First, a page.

H-beam is a widely used profile in steel structure buildings today. It has many differences compared with I-beam. The first is the flange, and secondly the inner surface of the flange has no inclination, and the upper and lower surfaces are parallel.

The cross-sectional properties of H-shaped steel are significantly better than traditional I-beam, channel steel and angle steel.

The two outer edges of the H-shaped steel have no slope on the inner side and are straight. This makes the welding and splicing of H-beams easier to operate than I-beams, has better mechanical properties per unit weight, and can save a lot of materials and construction time.

The I-beam section can withstand direct pressure well and can withstand tension, but the cross-section size cannot withstand torsion due to the narrow wing plate; the opposite is true for H-beam steel, both of which have their own advantages and disadvantages.

Differences and usage instructions between H-beam and I-beam

1. Whether I-shaped steel is ordinary or light, due to the relatively high and narrow cross-section size, the moment of inertia of the two main axes of the cross-section is quite different. Therefore, it can generally only be used directly on its web plane. Internally bent members may be formed into lattice-type stress-bearing members.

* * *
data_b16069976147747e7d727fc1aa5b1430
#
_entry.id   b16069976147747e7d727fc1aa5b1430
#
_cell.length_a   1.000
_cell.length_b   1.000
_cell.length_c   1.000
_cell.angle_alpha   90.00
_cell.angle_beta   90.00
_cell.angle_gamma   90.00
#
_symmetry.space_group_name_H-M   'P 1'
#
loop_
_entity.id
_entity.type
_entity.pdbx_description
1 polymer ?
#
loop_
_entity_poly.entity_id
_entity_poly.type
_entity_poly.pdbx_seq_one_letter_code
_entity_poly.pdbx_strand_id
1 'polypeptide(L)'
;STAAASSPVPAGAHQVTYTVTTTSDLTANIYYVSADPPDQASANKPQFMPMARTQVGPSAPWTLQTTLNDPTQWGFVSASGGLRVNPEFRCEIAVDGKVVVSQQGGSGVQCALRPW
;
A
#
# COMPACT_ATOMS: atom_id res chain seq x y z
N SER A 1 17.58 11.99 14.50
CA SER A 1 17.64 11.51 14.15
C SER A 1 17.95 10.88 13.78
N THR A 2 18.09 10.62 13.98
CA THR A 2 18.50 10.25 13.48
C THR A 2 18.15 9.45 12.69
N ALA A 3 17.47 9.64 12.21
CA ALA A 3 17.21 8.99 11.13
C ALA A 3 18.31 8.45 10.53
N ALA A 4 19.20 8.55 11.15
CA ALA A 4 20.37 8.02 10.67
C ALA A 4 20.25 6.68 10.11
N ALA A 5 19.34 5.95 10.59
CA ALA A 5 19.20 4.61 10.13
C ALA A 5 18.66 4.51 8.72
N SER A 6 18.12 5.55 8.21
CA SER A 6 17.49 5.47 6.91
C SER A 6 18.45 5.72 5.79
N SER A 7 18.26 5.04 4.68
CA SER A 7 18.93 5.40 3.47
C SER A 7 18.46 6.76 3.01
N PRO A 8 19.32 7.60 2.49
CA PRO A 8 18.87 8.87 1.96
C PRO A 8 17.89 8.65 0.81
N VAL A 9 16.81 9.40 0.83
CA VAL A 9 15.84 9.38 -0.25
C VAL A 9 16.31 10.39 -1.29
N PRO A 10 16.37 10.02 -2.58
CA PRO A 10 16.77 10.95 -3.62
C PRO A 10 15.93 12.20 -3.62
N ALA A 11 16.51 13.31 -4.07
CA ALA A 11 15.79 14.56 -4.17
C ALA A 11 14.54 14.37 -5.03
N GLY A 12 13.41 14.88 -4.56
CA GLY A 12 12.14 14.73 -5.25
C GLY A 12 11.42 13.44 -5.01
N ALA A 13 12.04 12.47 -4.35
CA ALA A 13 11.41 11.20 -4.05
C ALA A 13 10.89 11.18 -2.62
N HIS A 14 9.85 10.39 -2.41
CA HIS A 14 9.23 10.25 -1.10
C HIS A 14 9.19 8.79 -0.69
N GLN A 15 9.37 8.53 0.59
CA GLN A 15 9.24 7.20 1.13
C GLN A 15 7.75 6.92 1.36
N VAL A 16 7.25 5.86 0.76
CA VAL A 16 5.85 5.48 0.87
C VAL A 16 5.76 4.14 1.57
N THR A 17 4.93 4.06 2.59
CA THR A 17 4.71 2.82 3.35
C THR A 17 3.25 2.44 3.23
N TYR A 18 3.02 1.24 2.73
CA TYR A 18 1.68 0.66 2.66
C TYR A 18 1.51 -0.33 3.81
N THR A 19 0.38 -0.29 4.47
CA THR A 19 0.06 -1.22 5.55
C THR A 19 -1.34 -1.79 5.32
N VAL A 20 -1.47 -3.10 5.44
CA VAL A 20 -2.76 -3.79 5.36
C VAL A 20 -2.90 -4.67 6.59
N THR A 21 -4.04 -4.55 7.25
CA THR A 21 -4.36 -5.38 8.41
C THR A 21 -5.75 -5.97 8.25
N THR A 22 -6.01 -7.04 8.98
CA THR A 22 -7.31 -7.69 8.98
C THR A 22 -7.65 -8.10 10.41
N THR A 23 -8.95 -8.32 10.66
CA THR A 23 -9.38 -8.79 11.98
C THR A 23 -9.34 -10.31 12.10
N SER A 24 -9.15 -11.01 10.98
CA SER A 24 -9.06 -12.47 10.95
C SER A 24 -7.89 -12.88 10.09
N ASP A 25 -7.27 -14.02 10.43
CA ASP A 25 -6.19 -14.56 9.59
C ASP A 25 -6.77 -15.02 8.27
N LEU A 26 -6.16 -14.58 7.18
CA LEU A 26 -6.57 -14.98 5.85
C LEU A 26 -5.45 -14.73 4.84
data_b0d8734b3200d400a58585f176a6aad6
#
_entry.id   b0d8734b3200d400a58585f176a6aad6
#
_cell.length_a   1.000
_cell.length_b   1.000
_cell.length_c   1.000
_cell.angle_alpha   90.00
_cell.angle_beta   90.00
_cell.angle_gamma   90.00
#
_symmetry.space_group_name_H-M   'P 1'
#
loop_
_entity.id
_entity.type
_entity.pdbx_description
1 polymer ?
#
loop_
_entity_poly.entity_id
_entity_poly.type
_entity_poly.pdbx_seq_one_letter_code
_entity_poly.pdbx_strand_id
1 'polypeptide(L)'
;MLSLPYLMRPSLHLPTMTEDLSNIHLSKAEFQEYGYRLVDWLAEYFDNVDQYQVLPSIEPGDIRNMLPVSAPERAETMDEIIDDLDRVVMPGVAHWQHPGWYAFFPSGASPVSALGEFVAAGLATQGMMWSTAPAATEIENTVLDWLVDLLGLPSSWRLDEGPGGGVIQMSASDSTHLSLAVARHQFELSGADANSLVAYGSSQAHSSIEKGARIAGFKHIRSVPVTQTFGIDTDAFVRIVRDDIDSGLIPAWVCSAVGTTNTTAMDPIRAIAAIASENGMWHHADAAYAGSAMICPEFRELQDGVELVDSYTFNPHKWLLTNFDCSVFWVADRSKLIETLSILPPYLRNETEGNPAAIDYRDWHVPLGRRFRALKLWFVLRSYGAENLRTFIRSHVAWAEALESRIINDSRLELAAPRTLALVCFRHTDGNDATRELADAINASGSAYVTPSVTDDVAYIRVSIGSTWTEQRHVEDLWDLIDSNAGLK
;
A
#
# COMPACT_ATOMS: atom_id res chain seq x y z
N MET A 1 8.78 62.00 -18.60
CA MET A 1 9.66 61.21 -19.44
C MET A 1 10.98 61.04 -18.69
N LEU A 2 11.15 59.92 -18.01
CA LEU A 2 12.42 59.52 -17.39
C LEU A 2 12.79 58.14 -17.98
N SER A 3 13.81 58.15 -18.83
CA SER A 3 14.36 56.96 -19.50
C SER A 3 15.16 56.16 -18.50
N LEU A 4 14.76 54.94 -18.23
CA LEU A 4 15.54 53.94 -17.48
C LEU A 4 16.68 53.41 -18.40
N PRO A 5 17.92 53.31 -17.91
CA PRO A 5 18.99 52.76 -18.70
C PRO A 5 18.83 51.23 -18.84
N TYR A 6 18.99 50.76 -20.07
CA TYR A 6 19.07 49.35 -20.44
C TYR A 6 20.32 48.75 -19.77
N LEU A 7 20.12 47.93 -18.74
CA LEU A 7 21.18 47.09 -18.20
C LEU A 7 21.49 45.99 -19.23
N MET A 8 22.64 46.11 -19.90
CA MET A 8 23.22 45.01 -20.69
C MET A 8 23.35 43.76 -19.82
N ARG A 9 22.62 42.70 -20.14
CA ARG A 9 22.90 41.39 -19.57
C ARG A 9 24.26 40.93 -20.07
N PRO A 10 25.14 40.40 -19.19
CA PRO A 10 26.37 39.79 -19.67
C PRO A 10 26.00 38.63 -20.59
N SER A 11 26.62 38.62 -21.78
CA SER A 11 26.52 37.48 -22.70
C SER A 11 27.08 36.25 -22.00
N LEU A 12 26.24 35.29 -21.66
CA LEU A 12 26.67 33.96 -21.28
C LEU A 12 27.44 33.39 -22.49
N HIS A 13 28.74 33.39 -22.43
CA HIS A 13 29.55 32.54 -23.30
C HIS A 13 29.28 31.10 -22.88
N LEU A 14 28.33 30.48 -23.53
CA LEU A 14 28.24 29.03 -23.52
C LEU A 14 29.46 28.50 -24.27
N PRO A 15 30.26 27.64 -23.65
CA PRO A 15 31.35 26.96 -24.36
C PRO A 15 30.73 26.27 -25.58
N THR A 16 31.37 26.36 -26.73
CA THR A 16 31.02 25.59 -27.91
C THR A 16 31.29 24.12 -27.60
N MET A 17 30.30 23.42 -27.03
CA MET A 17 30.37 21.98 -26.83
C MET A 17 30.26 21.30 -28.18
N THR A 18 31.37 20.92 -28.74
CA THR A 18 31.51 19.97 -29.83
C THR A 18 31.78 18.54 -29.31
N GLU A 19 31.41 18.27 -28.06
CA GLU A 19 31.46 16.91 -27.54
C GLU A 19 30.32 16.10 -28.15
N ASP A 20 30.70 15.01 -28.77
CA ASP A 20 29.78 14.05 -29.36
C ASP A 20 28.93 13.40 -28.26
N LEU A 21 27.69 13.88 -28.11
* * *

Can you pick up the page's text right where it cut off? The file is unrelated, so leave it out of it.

It is not suitable to use axial compression members or members that are perpendicular to the web plane and are curved, which greatly limits its application range.

2. H-shaped steel is an efficient and economical cross-section profile (others include cold-formed thin-walled steel, profiled steel plates, etc.). Due to their reasonable cross-sectional shape, they can make the steel more efficient and improve its cutting capacity.

Different from the ordinary I-shaped steel, the flange of the H-shaped steel is widened, and the inner and outer surfaces are usually parallel, which makes it easy to connect with other components with high-strength bolts. Its size constitutes a reasonable series with complete models, making it easy to design and select (except I-shaped steel for crane beams).

3. The flanges of H-shaped steel are all of equal thickness, including rolled sections and combined sections composed of three welded plates. I-beams are all rolled sections. Due to poor production technology, the inner edge of the flange has a slope of 1:10.